My hope with this article series is to explain the role of each region of the body as it pertains to the act of running so everyone can appreciate why it’s important to maintain a strength and mobility routine to prevent injury and even boost performance. We all understand the importance of having our “why” as we undertake the mental and physical challenges of trail and ultrarunning. Without a big enough “why,” we won’t get out the door to put the consistent work in, and we won’t endure the discomfort necessary to get to the finish line. Without the “why,” we aren’t going to take the time to put in the maintenance to keep us running healthy for years to come. I hope this article can become your “why” to begin a strength and mobility routine if you don’t already have one. Over the next few newsletters, I will divide the body into three regions: the torso, hips, and lower extremity. I’ll explain the role of each region and provide exercises to improve their mobility and promote strength. Today we’ll start with the torso.

Our torso has two major roles. The first is to absorb shock, and the second is to create rotation to be converted to torque. Looking at our spine vertically, besides keeping us upright, it acts as a spring. If our spine is stiff or the muscles that support our spine are weak, it can’t effectively absorb shock. Our thoracic spine also rotates with the help of our arm swing, and that rotation is converted to torque by our hips using the iliopsoas muscle, our primary hip flexor. The iliopsoas is a muscle complex comprised of the iliacus and psoas major muscles. It’s the only muscle in our body that has an attachment to our spine, hips, and legs. Our back and abdominal muscles also play a major role in not just postural support but also load transfer. To better understand how rotation momentum creates torque, picture a ceiling fan on high that looks like it’s about to swing off and take flight. Looking at our body while running, as our trunk twists left toward our left knee driving forward, our right hip extends to put force through the foot that is in contact with the ground, then our leg kicks back propelling us forward. This then happens on the opposite side, and repeats as we move down the trail. The faster you run the more rotation occurs, generating more torque through the hips. It’s important to have symmetrical rotation on each side, or we won’t use the hips evenly, which can lead to problems all the way to our calf and foot. If we aren’t rotating much and bobbing side to side instead, this isn’t just wasted energy, it can lead to sacroiliac joint pain and, in some cases, a sacral stress fracture.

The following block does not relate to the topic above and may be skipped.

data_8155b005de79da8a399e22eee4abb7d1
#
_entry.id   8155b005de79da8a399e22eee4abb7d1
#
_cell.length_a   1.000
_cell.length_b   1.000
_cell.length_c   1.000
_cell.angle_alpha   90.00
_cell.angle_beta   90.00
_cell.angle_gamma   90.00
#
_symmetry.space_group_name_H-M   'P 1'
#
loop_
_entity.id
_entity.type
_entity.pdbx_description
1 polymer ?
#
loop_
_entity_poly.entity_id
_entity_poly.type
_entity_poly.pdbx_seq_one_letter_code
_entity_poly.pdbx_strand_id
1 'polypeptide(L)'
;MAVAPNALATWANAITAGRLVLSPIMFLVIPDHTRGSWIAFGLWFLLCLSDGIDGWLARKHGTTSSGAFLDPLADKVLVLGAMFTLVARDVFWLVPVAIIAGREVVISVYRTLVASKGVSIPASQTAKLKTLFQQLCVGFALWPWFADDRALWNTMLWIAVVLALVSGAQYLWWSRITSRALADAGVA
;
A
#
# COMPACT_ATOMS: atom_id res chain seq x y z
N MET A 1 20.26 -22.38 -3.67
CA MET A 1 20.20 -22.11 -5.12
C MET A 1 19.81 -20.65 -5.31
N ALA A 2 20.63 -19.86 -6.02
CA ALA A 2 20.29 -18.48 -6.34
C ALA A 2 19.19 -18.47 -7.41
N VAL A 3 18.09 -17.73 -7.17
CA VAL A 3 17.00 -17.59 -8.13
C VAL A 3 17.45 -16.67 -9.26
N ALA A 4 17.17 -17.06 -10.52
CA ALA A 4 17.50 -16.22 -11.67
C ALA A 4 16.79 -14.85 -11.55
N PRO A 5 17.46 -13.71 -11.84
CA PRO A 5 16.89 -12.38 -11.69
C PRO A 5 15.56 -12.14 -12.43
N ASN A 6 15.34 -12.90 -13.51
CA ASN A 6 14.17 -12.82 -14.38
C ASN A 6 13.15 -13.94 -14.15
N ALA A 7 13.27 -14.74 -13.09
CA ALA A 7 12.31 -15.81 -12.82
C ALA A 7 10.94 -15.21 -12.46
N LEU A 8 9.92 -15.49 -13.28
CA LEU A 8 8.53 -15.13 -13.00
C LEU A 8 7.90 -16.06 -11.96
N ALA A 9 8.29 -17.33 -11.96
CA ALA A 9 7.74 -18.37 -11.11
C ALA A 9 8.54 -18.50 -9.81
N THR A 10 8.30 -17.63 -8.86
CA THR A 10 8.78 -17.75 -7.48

While I introduced the iliopsoas today, we’ll discuss how to stretch and strengthen it in the next installment of this newsletter with the rest of the hip. Now that we’ve discussed the importance of the torso, here are some exercises to promote mobility and strength. Demonstrated below is thread the needle. It is a great exercise to help promote mobility spinal mobility. As you’re exploring your range of motion with this exercise, this is a gentle movement, you’re not trying to force anything. Do 1-2 sets of 10-15 on each side. If one side is more limited than the other, do an additional set on that side.

 

Thread the needle step 1.

Thread the needle step 2.

 

 

 

 

 

 

 

 

To improve strength through this rotational motion use a plank with a row or a side plank with a row, as demonstrated below. Don’t let the plank be the limiting factor here. If a full plank position is too challenging, use a modified plank on your knees. If combining the exercises is too challenging, then break them apart. Do a standing row and address your core strength separately. As you row the arm back, your midback should twist as well, but keep your hips stable. To properly dose an exercise to promote strength you should select a weight or resistance band that only allows you to complete 8-12 of an exercise. Always do at least 2 sets. If you can easily do 3 sets of 12 of an activity, increase the weight until you are forced back into the appropriate dose range.

 

Plank row with weight.

Side plank with cable row.

 

 

 

 

 

 

 

After you’ve been working on the isolated movements, you can then integrate this into something more similar to a running motion to use the body as a whole. Not only is this targeting multiple muscle groups, but it will help your strength and mobility improvements better translate into your running form. Walking forward lunges with rotation toward the forward knee is a great integrated exercise. Just remember to add weight as necessary to make the lunges challenging enough to promote strength gains.

 

Walking Lunge with Rotation

 

The human body is great at adapting and compensating, but developing bad habits and imbalances leads to injury. Maintaining a strength and mobility routine will reduce these imbalances and compensations, reducing injury. I hope you’ve found this article helpful and better appreciate the importance of making a strength and mobility routine part of your run training. In the next newsletter we’ll explore the hip, the engine where we produce our power. This article is not intended to replace medical advice, and these exercises are intended for healthy tissues. Please consult your physical therapist if you are working through an unresolved injury.

 

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